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What Is a Model Rocket?

People can build model rockets and launch them to lower altitudes.
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  • Written By: Dan Cavallari
  • Edited By: Bronwyn Harris
  • Last Modified Date: 12 October 2014
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A model rocket is a small, powered craft that can be built from lightweight materials such as wood, plastic, or cardboard. The model rocket is usually designed in a similar fashion as larger rockets. Hobbyists can build model rockets and launch them to lower altitudes, then recover the lightweight crafts as they fall back to the earth. Specially designed, one-use engines are inserted into the rockets to propel them skyward, and a parachute is usually attached to the inside of each rocket; it is deployed once the rocket reaches its peak altitude.

A launch pad is necessary to properly launch a model rocket. The rocket is attached to the launch pad rod, which extends vertically from a metal base. A guide tube attached to the outside of the rocket allows it to launch straight off the vertical rod and into the air. The process of launching the model rocket starts with properly packing the internal components of the rocket: an engine is inserted into a special cradle at the bottom of the rocket, and batting are loaded in from the top of the rocket to build up pressure that will eventually deploy the parachute. The parachute is loaded in at the top of the rocket, and the nose cone is inserted into the top of the body tube.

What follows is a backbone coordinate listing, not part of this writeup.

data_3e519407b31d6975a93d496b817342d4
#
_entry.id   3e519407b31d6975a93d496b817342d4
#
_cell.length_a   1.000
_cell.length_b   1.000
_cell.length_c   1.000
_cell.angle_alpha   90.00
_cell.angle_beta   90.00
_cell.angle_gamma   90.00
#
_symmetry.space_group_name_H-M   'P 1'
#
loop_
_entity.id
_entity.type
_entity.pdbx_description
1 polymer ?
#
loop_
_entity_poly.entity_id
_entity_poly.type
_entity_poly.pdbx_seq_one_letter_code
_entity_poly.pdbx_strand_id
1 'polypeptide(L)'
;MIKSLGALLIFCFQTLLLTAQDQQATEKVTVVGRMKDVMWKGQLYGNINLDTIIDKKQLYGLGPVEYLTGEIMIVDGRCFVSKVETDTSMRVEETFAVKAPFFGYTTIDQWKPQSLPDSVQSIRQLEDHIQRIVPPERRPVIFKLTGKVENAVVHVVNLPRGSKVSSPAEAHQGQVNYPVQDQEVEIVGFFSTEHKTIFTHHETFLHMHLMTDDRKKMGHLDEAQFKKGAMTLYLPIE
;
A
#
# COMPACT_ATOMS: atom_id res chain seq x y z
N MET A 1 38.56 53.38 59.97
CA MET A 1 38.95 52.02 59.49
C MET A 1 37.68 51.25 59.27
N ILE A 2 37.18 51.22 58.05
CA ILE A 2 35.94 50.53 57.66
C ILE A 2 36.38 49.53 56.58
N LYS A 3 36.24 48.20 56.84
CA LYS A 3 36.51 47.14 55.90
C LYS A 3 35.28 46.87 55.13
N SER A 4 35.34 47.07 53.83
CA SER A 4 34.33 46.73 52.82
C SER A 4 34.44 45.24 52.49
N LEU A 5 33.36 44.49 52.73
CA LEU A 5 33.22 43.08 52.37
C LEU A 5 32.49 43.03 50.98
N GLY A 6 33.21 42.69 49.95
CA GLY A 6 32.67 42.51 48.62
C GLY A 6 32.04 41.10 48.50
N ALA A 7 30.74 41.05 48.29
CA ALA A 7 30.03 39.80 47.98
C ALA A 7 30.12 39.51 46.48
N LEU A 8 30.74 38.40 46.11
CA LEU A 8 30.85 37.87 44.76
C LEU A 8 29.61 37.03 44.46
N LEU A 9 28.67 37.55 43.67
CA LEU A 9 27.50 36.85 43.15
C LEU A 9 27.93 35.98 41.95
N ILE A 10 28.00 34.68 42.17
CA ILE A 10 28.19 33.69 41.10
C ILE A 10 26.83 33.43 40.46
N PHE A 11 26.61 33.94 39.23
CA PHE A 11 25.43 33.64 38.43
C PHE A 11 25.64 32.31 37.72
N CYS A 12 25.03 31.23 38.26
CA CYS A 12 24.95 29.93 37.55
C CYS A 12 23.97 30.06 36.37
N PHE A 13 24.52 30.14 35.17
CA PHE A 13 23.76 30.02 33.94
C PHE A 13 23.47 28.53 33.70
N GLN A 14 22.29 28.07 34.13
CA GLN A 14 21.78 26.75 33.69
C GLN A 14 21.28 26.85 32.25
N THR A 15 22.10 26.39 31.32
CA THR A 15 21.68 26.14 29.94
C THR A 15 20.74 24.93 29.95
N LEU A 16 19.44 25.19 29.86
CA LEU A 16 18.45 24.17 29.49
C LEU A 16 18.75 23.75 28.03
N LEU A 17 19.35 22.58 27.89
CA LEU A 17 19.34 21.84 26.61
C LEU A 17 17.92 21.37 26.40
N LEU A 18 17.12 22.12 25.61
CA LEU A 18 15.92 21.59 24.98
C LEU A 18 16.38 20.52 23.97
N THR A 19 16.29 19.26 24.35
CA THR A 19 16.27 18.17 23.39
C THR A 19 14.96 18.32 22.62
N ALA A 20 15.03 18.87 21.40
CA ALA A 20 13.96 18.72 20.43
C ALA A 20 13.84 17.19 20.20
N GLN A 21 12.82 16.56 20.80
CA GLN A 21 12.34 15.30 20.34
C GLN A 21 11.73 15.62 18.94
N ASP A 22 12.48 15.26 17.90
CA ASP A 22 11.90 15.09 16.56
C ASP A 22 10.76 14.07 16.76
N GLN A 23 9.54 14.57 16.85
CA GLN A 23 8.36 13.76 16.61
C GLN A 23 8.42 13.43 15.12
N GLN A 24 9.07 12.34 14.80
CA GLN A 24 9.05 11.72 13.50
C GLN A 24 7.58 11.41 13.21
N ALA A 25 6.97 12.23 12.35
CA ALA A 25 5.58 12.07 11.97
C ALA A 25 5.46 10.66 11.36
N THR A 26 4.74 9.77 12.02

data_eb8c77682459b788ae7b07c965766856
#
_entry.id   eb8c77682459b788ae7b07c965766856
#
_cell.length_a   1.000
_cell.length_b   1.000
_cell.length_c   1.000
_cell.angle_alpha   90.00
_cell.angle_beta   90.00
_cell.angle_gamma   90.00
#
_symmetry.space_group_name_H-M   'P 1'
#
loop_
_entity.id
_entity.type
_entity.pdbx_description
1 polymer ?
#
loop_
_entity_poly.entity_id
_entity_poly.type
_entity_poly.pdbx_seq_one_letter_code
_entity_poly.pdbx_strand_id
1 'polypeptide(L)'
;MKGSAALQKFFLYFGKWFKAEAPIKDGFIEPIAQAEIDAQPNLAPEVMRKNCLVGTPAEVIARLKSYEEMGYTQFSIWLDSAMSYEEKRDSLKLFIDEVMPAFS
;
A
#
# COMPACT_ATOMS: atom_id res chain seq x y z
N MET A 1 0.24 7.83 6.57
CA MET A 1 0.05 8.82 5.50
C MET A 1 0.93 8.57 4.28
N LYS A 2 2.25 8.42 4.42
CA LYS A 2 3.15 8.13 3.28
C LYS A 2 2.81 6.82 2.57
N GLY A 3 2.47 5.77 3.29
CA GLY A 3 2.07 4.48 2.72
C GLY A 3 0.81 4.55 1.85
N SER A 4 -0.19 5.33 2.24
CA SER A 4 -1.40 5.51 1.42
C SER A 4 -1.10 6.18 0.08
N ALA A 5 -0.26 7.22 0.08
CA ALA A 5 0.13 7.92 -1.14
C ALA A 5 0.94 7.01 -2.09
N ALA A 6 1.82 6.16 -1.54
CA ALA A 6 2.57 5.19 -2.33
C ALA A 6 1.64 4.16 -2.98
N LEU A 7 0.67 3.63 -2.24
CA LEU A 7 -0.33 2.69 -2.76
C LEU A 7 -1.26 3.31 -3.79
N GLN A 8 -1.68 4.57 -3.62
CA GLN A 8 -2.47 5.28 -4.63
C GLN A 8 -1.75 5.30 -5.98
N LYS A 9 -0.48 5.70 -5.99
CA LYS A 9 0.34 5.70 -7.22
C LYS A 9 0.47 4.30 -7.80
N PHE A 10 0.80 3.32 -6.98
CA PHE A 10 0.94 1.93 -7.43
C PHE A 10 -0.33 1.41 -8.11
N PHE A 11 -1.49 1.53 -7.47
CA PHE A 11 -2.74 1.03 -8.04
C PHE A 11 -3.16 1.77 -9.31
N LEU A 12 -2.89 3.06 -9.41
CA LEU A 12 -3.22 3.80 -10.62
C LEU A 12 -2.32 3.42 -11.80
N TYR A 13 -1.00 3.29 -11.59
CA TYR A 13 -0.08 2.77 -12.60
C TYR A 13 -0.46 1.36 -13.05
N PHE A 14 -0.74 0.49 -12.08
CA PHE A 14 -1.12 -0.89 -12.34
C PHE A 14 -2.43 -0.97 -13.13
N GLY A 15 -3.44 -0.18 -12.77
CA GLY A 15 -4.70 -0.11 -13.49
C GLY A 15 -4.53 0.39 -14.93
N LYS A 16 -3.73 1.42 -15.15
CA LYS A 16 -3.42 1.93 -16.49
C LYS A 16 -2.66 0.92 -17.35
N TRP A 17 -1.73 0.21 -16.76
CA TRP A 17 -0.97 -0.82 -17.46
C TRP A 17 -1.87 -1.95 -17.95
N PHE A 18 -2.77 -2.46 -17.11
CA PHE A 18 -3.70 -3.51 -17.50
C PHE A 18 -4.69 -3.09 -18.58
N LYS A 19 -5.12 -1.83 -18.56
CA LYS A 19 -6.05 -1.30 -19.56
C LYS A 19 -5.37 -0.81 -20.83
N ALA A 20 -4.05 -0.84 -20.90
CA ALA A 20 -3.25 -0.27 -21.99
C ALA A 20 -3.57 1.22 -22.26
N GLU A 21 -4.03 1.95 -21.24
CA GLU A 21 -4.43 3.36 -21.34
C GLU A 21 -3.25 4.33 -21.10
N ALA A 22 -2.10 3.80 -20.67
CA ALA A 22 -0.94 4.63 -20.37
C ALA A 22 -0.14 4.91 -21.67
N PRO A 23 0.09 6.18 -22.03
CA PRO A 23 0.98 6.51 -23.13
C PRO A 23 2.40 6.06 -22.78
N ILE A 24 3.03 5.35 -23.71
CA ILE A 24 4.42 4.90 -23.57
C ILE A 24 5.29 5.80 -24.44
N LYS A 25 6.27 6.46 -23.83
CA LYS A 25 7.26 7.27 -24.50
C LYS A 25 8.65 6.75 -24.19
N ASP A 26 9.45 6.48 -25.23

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The model rocket engine must be ignited, so a specially designed electric match is loaded into the bottom of the engine prior to the launch. This match features metal leads to which metal clamps can be affixed. The metal clamps are attached to a long wire that ends in a launch control unit; this unit usually has three features: a lock, an activation light, and a launch button. The lock must be inserted into the control unit to make launching possible. Once it is inserted, the button can be depressed. The light will activate if an electrical current has passed successfully through the wire, and the rocket will launch.

Once the rocket takes flight, it will reach certain altitudes based on the size of the rocket's engine and the overall design of the model rocket. It will reach a peak altitude, before deploying some sort of recovery method, often a parachute that will allow the rocket to fall gently back down to the earth. This part of the recovery process can be problematic, since parachutes tend to get caught in trees, power lines, and other obstructions.

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jcraig
Post 4

@JimmyT - Luckily, both of the things you mentioned have pretty easy fixes. As far as the paint goes, if you put on a good model primer beforehand, that should help to cover up the lines when you put the paint on. Multiple coats of paint might help, too.